Let’s move into some of the more specific reasons why folks often recommend you watch the show. Obviously, the history is fairly interesting and the show having a more Western appeal is part of it, but clearly there must be more to it than that because it almost feels like this is a mandatory item on every anime viewer’s list. I’ve already hinted at the strong presentation and how it all works together to tell the story, but let’s dive a bit deeper into that.
One particular aspect of the show is just how much variety there is. Throughout the 26 episodes you get a little bit of every genre filtered through an almost spaghetti western lens. You’re going to see tragedy, comedy, romance, completely serious episodes, totally random episodes, noir, and more. While this may seem like it’d make Cowboy Bebop totally inconsistent, it really doesn’t. There’s a level of consistency that is maintained throughout that keeps everything grounded.
With all that you do have an overarching narrative going on for each of the main characters that’s spaced out as you watch. It means that there is going to be something for everyone in here with little breaks in the more heavy moments, breathing room basically. It’s not the first, nor certainly the last show to have taken this approach, but there is a quality about how it is all executed that just really speaks to an audience that I don’t think many shows have mastered. The ones that do, are largely from the same director.
Speaking of characters, the cast is highly relevant to the kinds of folks who were watching the show originally. It’s almost a snap-shot in time, but still one of those things that has a fairly timeless appeal to it. Spike is your slick protagonist that is inspired by the likes of Jackie Chan, everything he does is the rule of cool while still being relatable. Faye seems to be your classic Femme Fatal, a common pairing to Spike’s archetype, but her character is largely a front.
Jet is probably the blandest of the bunch, but he is reminiscent of a lot of crime drama protagonists who had a fall from grace. It really doesn’t get more Western than that. We have so many of those (which I do like), so he’s probably the most familiar character initially. Lastly you have Ed, who is… well Ed. You could put Edward into the idiot savant category, but I wouldn’t necessarily do that.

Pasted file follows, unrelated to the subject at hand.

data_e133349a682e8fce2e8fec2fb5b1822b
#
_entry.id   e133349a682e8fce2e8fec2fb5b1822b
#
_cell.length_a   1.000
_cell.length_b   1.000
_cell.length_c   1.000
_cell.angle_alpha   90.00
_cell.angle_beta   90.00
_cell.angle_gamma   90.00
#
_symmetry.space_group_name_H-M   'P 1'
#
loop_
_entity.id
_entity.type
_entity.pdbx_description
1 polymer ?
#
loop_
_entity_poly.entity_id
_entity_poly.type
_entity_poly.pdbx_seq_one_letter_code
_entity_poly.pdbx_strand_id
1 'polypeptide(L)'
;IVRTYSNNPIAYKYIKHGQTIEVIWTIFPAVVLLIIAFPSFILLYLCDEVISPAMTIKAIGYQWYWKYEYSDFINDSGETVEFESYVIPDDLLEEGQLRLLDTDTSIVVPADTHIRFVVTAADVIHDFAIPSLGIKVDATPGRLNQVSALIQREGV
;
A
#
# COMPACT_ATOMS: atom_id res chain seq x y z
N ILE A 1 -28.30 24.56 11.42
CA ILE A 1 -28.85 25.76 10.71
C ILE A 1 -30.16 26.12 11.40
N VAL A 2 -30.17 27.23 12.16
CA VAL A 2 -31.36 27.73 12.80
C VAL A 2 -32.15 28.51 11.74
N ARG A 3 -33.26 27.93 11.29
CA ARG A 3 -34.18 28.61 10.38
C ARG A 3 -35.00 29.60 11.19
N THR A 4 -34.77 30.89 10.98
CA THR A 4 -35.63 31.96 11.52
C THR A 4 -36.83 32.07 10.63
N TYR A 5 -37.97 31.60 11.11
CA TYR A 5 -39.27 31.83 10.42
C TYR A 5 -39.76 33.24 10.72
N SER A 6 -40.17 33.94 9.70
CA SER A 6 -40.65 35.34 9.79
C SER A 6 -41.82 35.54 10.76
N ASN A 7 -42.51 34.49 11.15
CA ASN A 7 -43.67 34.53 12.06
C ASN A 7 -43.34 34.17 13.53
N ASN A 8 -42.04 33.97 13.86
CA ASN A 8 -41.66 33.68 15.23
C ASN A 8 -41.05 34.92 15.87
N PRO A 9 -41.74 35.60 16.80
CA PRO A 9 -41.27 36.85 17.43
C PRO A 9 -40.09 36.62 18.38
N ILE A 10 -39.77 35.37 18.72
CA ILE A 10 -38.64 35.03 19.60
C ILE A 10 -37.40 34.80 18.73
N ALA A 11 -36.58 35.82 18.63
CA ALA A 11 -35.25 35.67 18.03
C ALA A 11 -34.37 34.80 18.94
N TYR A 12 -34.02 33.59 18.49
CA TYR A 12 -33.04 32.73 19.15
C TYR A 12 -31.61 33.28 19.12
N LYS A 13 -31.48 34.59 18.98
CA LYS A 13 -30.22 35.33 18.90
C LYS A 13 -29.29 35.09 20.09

Being honest, Ed easily has the least interesting arc of the bunch. The other cast members “grow” beyond their initial roles, by which I mean that they don’t really change on the whole but you learn the little nuances about them that make them so human.
Don’t even get me started on that iconic ending. Taking everything else aside, it is one of the stronger endings I’ve ever witnessed in my anime watching career. It really sticks with you, or to put it into show terms, “you’re gonna carry that weight”. Not trying to sound deep here, I just don’t have a better way to put it. When a show manages to stick with you like that, even decades later, you know you’ve done something special.
At the end of the day, all this is likely why Bebop was met with so much success here. The fact that things are coached in Western sensibility, phenomenal acting, great animation paired with music, and memorable cast. It is a big melting pot of all of these distinct mis-matched elements that when put together, become something so far beyond itself.
If you need more convincing, here is a video by Super Eyepatch Wolf
This isn’t to say that the anime is flawless, because it totally isn’t. Some individual episodes aren’t that great, pacing can be a bit too slow at times, and I already mentioned that Ed’s arc isn’t the best. However, it would be ludicrous to deny the leaps and bounds Cowboy Bebop took for anime, especially here in the West. So if you were wondering why so many people push this show, I hope you have a better understanding after reading this.
As promised, I’ll be taking a look at the film as well for this series. Expect to see that in a week or so. I’d love to hear why you think Cowboy Bebop has become such a staple for anime fans and why you would recommend it to folks in the comments below. If you feel like supporting my effort here, please utilize the donation button. Thanks so much for reading and have a wonderful day!